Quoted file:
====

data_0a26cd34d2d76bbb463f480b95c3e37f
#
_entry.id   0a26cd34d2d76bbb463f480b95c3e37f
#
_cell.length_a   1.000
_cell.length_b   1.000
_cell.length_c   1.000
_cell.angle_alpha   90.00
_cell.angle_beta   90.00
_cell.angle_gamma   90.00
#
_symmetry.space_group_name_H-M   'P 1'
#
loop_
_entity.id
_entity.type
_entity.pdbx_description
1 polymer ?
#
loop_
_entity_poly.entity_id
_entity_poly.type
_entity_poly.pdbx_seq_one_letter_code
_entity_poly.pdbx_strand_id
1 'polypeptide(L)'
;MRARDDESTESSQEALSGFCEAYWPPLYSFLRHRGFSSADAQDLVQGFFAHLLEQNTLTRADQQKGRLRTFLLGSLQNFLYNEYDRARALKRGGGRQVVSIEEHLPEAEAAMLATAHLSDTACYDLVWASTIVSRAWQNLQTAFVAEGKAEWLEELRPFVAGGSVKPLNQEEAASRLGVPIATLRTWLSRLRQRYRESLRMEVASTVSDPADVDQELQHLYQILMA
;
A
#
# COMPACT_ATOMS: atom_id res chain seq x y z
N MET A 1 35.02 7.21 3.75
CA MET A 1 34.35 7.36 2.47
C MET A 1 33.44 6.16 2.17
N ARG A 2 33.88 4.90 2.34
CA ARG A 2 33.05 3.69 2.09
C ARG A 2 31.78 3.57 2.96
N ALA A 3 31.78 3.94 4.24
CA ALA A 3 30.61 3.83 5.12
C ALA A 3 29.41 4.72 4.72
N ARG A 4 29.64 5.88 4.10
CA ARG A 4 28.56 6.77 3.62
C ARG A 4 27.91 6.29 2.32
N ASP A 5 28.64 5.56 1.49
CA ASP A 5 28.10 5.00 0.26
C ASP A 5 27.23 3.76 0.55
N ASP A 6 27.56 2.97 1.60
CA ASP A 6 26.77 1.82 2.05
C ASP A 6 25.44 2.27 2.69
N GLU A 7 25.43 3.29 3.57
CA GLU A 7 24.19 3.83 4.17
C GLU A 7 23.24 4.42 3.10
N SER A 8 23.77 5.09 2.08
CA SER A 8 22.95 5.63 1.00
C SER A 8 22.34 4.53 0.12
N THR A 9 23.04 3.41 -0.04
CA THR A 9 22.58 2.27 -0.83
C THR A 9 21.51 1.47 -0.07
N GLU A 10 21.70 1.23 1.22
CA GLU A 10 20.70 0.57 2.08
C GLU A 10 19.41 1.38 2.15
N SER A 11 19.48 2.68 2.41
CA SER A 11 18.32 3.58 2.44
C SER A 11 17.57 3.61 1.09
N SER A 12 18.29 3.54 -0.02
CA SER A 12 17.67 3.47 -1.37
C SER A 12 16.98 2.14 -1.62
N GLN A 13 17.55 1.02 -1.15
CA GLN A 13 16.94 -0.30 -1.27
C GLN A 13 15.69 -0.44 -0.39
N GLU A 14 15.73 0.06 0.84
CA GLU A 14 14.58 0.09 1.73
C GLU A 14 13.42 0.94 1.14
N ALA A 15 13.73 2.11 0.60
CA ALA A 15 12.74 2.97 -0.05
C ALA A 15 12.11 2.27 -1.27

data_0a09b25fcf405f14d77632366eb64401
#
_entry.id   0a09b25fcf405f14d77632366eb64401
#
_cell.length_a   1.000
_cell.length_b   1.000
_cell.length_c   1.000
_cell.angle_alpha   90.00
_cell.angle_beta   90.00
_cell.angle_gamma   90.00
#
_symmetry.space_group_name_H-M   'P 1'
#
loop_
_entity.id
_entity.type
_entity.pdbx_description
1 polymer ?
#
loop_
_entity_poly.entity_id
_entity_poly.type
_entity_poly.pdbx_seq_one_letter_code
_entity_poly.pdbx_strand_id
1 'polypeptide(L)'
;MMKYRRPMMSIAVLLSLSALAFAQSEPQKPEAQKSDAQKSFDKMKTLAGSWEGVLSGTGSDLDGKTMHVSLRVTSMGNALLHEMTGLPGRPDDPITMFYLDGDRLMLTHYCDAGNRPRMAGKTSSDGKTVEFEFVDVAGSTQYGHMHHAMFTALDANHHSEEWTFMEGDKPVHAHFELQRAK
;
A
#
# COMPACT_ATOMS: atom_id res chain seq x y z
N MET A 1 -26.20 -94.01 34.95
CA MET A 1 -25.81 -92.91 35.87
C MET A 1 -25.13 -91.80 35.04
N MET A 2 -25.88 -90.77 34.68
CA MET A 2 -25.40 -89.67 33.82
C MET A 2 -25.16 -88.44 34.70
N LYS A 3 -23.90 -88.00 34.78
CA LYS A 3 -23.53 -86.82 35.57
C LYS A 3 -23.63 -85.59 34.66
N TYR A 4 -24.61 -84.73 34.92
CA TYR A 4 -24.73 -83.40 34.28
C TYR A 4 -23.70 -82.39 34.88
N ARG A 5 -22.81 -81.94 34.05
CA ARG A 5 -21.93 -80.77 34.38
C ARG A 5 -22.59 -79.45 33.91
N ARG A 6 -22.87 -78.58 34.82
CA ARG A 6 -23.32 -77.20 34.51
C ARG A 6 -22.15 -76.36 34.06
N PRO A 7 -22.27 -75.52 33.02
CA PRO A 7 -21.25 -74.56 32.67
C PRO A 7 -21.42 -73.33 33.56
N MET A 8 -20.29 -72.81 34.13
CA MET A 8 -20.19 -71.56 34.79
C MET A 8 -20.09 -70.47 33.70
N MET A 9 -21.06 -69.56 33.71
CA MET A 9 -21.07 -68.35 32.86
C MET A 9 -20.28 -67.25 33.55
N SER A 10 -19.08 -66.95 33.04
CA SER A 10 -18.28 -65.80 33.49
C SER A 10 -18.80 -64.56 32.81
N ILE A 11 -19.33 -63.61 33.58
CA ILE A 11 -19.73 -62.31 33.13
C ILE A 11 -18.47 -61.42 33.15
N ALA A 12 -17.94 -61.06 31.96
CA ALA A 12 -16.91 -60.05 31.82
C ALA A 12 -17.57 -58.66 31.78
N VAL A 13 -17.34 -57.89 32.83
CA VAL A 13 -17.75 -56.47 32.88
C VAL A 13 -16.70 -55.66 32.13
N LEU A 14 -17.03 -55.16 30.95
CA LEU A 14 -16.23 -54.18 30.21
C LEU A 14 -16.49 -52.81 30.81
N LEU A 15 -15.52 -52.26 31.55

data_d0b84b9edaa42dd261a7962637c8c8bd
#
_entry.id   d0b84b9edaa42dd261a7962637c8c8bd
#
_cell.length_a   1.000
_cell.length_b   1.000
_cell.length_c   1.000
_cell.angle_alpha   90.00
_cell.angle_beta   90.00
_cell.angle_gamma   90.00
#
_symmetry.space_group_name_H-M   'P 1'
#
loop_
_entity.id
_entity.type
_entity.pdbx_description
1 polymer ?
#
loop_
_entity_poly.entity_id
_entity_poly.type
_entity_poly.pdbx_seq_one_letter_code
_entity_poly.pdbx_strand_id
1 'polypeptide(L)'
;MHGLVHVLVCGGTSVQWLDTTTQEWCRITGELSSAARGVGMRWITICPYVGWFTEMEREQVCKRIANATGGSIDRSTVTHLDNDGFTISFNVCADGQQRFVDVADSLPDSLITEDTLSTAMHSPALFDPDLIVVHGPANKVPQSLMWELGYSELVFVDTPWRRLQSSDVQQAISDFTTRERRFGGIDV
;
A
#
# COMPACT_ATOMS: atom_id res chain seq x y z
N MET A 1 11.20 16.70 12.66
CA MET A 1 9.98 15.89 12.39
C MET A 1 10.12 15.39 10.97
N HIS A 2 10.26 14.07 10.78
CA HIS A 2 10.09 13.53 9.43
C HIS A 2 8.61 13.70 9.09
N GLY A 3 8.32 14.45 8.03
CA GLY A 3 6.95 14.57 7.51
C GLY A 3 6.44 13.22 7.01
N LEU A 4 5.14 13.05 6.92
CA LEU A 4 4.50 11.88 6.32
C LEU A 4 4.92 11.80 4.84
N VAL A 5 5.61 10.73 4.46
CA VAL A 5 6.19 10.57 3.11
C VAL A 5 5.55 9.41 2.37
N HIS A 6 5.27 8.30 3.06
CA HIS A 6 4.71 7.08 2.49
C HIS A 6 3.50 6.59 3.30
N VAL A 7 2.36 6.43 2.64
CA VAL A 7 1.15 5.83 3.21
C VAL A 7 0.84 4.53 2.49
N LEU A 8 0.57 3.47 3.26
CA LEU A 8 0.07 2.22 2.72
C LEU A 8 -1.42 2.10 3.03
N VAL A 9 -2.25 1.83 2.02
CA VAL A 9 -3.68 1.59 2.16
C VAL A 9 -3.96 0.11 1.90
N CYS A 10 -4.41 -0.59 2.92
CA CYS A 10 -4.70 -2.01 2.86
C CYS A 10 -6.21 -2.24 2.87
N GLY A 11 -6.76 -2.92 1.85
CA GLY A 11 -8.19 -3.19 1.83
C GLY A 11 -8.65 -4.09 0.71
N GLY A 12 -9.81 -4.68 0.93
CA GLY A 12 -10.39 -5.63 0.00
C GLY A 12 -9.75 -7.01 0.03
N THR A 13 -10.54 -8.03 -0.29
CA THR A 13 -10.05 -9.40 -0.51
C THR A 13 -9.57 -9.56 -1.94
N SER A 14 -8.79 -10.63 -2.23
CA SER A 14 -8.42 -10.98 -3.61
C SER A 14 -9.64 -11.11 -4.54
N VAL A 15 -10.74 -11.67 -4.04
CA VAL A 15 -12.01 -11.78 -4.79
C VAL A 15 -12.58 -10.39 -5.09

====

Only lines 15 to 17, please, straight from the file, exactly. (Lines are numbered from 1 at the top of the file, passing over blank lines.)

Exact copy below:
_entity.id
_entity.type
_entity.pdbx_description